To characterize the antimicrobial function of an airway specific gene, spurt, which is induced by retinoic acid and to examine the levels of expression and secretion of spurt in Cystic Fibrosis patients.
Antibacterial activity was evaluated by colony formation units (CFU) against gram negative P. aeruginosa (PAO1). Cell culture supernatant from CMV-spurt stably transfected airway cells, BAL from CCSP-spurttg transgenic mice, and specific peptides from SPURT were used to compare with their respective controls for CFU counts. Western blotting analysis, immunohistological staining, real time PCR, and ELISA were used to examine levels of secretion, gene and protein expression.
Higher antibacterial activity against P. aeruginosa using cell culture supernatant from CMV-spurt stably transfected spurt-overexpressing cells than those from wildtype and CMV vector control cells. BAL fluid from unchallenged CCSP-spurttg mice that overexpress SPURT (spurt protein) exhibited enhanced antibacterial activity than control group using BAL from wildtype mice. Lower numbers of CFUs in CCSP-spurttg transgenic mice than wildtype littermates were also observed in both 4h and 24h after both groups of mice were challenged with aerosolized P. aeruginosa infection. We also identified a region within SPURT peptide sequence that effectively killed P. aeruginosa at ng concentration range. Furthermore, we observed significant higher gene and protein expression levels of spurt in tissues and epithelial cell cultures originated from Cystic Fibrosis (CF) patients. The secretion of spurt was also consistently higher in BAL samples from CF patients and in apical cell culture supernatants.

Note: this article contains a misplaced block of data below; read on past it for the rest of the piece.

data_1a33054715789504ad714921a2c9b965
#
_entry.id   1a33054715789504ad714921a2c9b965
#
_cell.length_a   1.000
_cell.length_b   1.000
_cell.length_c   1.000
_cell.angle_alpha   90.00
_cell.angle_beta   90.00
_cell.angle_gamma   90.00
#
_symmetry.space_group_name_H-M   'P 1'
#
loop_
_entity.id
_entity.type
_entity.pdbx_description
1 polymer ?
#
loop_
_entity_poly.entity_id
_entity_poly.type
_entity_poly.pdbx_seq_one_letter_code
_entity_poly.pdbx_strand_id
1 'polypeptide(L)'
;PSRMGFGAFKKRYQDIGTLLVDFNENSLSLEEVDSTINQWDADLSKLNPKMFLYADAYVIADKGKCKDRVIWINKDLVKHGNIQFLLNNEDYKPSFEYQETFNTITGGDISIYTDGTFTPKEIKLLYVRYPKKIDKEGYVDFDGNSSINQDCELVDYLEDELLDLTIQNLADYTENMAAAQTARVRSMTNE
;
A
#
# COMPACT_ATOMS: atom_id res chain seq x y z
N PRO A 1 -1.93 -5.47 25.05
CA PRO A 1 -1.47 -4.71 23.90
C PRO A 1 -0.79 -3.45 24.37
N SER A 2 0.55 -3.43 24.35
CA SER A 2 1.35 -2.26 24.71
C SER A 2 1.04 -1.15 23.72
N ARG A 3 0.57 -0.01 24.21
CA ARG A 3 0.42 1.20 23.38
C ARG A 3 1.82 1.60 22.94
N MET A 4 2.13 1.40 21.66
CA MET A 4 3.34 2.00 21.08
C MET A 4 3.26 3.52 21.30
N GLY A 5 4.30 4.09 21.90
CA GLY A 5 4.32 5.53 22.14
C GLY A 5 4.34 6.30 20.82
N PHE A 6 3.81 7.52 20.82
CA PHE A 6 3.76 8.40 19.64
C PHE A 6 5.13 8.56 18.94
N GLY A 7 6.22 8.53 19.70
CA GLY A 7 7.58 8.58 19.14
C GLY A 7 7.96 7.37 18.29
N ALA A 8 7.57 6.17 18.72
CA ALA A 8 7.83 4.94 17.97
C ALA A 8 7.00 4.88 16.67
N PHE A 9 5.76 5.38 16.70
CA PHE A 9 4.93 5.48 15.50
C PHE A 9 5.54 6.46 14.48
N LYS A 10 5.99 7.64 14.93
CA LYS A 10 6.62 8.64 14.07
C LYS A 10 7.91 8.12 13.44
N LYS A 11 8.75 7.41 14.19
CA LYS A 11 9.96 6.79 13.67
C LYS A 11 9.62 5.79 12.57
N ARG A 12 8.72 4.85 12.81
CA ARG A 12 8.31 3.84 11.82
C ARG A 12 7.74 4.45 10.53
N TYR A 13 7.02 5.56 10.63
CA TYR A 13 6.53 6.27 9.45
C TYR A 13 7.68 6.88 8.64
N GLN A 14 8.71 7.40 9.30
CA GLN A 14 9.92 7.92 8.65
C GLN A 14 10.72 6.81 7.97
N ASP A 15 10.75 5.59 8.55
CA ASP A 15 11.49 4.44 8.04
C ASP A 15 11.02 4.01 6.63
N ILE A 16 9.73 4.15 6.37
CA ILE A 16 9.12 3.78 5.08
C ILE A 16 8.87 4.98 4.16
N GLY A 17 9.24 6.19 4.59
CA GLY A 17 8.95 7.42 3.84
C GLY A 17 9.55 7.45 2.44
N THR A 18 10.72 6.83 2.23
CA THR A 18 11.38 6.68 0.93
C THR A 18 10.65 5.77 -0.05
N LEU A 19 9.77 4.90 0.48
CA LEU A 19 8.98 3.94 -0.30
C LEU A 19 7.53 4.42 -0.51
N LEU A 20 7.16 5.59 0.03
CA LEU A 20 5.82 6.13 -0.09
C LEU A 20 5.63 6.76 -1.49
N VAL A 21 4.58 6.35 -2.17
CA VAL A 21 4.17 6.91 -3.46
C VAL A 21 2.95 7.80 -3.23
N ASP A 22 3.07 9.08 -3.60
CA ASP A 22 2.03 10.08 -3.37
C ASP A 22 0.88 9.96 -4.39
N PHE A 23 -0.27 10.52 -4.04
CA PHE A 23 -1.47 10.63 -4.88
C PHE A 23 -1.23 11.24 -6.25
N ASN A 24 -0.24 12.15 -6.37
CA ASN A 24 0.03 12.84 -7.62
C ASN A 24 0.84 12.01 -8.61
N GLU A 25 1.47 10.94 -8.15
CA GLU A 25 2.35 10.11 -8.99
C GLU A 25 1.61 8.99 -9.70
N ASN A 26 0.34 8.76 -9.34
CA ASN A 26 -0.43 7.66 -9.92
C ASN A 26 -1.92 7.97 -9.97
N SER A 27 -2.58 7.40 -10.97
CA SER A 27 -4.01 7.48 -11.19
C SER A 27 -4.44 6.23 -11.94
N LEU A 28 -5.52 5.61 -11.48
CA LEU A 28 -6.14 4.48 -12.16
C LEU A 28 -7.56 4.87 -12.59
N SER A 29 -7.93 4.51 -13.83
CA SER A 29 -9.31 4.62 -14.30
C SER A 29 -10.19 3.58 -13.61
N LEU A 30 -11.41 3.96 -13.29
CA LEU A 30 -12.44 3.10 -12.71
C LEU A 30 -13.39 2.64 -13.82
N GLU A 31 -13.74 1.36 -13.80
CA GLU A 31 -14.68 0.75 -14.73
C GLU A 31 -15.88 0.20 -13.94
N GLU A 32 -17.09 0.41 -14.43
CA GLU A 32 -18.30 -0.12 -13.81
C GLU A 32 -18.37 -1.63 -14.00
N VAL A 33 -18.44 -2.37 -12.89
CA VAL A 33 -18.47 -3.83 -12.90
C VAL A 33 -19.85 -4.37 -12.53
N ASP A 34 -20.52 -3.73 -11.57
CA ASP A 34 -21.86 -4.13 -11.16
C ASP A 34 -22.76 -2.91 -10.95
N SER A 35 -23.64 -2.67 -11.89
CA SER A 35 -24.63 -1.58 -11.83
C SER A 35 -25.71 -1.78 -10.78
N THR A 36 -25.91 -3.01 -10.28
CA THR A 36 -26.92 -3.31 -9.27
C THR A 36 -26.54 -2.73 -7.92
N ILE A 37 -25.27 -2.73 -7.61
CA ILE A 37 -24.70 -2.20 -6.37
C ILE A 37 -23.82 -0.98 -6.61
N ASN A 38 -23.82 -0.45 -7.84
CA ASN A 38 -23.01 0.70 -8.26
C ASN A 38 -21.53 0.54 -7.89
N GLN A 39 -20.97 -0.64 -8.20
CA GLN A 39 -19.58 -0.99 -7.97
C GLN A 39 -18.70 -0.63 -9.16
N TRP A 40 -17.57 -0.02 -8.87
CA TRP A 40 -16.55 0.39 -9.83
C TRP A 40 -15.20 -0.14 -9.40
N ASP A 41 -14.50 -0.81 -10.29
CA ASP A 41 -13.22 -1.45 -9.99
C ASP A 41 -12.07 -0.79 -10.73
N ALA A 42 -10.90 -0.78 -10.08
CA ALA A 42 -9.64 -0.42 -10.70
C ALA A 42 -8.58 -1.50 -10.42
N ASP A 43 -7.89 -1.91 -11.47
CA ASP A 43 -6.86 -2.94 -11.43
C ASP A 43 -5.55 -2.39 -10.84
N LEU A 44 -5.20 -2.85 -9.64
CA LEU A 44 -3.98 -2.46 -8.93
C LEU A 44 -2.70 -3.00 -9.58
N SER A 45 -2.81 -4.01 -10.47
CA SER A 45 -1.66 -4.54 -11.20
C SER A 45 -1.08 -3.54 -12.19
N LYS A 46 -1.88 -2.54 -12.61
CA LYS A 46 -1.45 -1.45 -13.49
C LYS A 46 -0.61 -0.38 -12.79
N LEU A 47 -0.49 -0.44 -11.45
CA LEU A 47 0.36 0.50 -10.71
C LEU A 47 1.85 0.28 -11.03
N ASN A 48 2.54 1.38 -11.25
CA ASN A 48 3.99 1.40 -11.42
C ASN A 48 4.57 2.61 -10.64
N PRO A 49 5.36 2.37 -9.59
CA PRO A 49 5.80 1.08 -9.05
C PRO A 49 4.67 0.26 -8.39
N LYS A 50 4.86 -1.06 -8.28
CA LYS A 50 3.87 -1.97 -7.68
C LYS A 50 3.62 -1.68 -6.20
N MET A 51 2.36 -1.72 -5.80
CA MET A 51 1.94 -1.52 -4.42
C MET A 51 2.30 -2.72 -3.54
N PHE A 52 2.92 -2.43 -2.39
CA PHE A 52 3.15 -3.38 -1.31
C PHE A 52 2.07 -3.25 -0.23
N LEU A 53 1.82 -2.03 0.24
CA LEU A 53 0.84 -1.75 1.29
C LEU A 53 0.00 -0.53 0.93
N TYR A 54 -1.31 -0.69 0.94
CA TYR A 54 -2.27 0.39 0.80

SPURT is a novel BPI-like antibacterial protein that may play a critical role in airway specific innate immunity and the significant higher expression and secretion in CF epithelium may represent a response of airway epithelial cells to colonized and increased bacteria exist in CF patients.
Functional role of spurt may associate with pathogenesis of lung diseases such as cystic fibrosis. Aerosolized SPURT may be used to enhance airway specific antibacterial activity.
Y.P. Peter Di, None.